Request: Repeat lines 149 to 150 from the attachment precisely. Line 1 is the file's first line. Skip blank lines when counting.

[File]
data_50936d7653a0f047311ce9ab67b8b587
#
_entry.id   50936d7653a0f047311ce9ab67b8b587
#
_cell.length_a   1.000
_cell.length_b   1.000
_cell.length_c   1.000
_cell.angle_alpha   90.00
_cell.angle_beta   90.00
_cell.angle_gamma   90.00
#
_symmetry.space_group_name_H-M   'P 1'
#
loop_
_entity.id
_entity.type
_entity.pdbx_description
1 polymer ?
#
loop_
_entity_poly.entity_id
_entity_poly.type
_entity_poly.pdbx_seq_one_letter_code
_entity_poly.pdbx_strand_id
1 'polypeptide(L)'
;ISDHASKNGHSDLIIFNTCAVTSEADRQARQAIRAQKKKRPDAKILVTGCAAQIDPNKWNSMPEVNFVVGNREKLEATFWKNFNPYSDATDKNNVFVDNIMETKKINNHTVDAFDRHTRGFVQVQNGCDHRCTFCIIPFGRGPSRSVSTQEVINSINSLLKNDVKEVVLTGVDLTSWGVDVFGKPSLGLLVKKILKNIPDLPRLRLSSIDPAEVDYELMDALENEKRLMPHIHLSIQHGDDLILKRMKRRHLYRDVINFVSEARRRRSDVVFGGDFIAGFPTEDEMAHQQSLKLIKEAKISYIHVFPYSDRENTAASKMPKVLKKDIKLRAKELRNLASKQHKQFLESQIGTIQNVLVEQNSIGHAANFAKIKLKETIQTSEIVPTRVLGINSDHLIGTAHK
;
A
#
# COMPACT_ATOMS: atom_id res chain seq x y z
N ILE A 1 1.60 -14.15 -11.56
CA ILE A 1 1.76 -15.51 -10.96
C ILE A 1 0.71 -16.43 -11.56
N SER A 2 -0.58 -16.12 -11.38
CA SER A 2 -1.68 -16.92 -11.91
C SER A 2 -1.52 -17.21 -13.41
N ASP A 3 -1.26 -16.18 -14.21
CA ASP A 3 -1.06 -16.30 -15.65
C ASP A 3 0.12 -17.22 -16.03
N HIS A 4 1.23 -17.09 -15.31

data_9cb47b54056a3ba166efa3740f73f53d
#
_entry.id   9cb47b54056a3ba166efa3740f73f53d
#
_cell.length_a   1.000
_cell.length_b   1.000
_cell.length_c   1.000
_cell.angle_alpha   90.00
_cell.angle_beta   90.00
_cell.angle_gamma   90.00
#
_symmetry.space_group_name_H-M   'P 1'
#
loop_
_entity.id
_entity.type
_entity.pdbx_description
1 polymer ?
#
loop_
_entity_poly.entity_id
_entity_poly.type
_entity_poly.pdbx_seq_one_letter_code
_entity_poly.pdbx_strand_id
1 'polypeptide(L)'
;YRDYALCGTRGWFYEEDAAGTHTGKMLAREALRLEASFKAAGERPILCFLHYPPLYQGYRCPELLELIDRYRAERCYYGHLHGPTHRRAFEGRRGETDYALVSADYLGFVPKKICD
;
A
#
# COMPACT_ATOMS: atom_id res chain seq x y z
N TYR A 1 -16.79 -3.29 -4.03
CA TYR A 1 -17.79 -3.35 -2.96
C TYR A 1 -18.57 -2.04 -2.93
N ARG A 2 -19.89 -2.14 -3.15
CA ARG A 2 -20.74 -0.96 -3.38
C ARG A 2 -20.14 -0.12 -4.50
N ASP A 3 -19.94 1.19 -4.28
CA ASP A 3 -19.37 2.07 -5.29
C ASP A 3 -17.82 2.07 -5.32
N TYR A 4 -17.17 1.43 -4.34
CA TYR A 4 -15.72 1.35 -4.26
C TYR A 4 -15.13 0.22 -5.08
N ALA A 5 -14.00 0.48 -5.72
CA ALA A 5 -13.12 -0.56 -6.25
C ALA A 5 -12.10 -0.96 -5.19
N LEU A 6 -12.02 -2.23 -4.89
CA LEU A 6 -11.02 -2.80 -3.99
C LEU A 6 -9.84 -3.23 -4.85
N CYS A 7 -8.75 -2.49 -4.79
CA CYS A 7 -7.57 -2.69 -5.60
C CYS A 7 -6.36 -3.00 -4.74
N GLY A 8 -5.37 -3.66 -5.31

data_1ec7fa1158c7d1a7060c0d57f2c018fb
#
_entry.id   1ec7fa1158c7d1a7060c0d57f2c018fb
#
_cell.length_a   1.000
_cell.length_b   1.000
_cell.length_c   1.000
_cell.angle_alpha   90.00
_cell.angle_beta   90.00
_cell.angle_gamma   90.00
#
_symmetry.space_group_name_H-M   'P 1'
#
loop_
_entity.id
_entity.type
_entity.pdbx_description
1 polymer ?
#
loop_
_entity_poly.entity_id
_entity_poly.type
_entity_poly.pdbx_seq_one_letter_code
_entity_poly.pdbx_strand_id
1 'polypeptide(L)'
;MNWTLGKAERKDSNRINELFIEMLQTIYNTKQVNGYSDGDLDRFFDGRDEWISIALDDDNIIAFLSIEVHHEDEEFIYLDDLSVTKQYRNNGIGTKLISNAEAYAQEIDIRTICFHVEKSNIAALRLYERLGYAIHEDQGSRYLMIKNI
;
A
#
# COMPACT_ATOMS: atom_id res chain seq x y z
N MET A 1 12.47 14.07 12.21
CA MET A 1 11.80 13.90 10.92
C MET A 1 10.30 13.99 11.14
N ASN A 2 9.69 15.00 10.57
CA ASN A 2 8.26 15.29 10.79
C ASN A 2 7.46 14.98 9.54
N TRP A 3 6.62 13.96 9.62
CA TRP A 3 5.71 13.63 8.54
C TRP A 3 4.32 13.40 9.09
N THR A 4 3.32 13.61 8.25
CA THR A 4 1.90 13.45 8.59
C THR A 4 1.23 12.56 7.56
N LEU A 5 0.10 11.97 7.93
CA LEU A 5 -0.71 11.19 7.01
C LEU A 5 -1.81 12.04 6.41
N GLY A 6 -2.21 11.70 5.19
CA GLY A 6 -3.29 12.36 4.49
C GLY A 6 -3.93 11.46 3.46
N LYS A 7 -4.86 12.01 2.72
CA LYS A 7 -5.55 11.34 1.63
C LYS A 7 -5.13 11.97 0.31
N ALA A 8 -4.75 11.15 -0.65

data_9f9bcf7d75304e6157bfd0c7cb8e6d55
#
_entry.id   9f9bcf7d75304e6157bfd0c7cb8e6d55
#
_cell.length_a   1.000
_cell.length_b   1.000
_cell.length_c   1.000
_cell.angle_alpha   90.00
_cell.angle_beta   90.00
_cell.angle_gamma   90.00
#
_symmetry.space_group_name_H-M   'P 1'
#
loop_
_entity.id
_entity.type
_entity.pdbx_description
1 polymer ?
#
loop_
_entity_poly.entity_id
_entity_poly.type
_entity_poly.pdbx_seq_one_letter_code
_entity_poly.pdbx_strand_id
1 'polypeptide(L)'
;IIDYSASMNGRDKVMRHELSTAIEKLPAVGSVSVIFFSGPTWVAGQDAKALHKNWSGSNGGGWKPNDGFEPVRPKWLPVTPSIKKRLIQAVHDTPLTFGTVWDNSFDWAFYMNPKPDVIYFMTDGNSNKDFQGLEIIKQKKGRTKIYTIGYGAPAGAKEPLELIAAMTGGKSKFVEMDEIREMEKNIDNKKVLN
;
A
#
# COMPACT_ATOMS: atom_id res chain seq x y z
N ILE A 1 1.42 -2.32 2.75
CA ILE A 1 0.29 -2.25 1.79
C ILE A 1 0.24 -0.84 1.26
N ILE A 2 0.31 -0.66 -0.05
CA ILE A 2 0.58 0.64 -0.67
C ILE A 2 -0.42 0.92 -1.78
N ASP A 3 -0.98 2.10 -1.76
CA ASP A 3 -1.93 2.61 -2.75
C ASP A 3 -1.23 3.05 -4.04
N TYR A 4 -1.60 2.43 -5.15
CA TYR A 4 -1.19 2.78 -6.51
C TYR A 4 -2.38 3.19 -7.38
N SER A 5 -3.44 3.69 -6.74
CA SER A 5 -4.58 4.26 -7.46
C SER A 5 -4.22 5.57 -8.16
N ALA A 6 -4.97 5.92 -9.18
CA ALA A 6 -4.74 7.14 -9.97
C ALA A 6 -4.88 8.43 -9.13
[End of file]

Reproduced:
_cell.length_a   1.000
_cell.length_b   1.000